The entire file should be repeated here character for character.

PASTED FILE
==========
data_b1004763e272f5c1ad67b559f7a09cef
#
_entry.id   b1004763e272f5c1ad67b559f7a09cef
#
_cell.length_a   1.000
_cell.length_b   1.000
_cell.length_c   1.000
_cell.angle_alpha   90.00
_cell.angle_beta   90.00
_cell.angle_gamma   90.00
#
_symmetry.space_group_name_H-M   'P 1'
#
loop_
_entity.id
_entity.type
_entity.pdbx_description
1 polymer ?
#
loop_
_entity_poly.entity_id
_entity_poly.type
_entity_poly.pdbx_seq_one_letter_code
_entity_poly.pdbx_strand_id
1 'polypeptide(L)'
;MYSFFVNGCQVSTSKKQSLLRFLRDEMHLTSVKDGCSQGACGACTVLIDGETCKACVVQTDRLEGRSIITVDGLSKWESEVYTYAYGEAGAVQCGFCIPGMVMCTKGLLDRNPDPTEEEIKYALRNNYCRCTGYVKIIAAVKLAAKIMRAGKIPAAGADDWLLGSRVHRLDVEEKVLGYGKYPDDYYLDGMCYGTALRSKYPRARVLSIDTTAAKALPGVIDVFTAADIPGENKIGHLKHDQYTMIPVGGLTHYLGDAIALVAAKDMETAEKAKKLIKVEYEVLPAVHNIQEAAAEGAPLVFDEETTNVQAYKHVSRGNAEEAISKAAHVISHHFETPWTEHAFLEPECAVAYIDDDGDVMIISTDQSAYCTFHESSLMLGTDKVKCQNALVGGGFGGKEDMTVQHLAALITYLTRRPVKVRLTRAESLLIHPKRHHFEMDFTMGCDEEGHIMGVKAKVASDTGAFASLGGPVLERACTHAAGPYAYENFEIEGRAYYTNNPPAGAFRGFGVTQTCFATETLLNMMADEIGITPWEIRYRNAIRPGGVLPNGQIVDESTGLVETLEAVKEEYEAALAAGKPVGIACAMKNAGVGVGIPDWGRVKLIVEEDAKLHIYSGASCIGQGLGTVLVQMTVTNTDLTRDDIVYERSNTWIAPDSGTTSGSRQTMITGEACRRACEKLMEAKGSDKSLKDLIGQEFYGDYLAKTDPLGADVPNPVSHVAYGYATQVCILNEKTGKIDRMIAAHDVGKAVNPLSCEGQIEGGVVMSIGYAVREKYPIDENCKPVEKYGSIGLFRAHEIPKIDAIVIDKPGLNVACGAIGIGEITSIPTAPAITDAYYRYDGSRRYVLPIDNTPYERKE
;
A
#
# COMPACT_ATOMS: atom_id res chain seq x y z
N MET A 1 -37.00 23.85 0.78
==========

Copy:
data_b1004763e272f5c1ad67b559f7a09cef
#
_entry.id   b1004763e272f5c1ad67b559f7a09cef
#
_cell.length_a   1.000
_cell.length_b   1.000
_cell.length_c   1.000
_cell.angle_alpha   90.00
_cell.angle_beta   90.00
_cell.angle_gamma   90.00
#
_symmetry.space_group_name_H-M   'P 1'
#
loop_
_entity.id
_entity.type
_entity.pdbx_description
1 polymer ?
#
loop_
_entity_poly.entity_id
_entity_poly.type
_entity_poly.pdbx_seq_one_letter_code
_entity_poly.pdbx_strand_id
1 'polypeptide(L)'
;MYSFFVNGCQVSTSKKQSLLRFLRDEMHLTSVKDGCSQGACGACTVLIDGETCKACVVQTDRLEGRSIITVDGLSKWESEVYTYAYGEAGAVQCGFCIPGMVMCTKGLLDRNPDPTEEEIKYALRNNYCRCTGYVKIIAAVKLAAKIMRAGKIPAAGADDWLLGSRVHRLDVEEKVLGYGKYPDDYYLDGMCYGTALRSKYPRARVLSIDTTAAKALPGVIDVFTAADIPGENKIGHLKHDQYTMIPVGGLTHYLGDAIALVAAKDMETAEKAKKLIKVEYEVLPAVHNIQEAAAEGAPLVFDEETTNVQAYKHVSRGNAEEAISKAAHVISHHFETPWTEHAFLEPECAVAYIDDDGDVMIISTDQSAYCTFHESSLMLGTDKVKCQNALVGGGFGGKEDMTVQHLAALITYLTRRPVKVRLTRAESLLIHPKRHHFEMDFTMGCDEEGHIMGVKAKVASDTGAFASLGGPVLERACTHAAGPYAYENFEIEGRAYYTNNPPAGAFRGFGVTQTCFATETLLNMMADEIGITPWEIRYRNAIRPGGVLPNGQIVDESTGLVETLEAVKEEYEAALAAGKPVGIACAMKNAGVGVGIPDWGRVKLIVEEDAKLHIYSGASCIGQGLGTVLVQMTVTNTDLTRDDIVYERSNTWIAPDSGTTSGSRQTMITGEACRRACEKLMEAKGSDKSLKDLIGQEFYGDYLAKTDPLGADVPNPVSHVAYGYATQVCILNEKTGKIDRMIAAHDVGKAVNPLSCEGQIEGGVVMSIGYAVREKYPIDENCKPVEKYGSIGLFRAHEIPKIDAIVIDKPGLNVACGAIGIGEITSIPTAPAITDAYYRYDGSRRYVLPIDNTPYERKE
;
A
#
# COMPACT_ATOMS: atom_id res chain seq x y z
N MET A 1 -37.00 23.85 0.78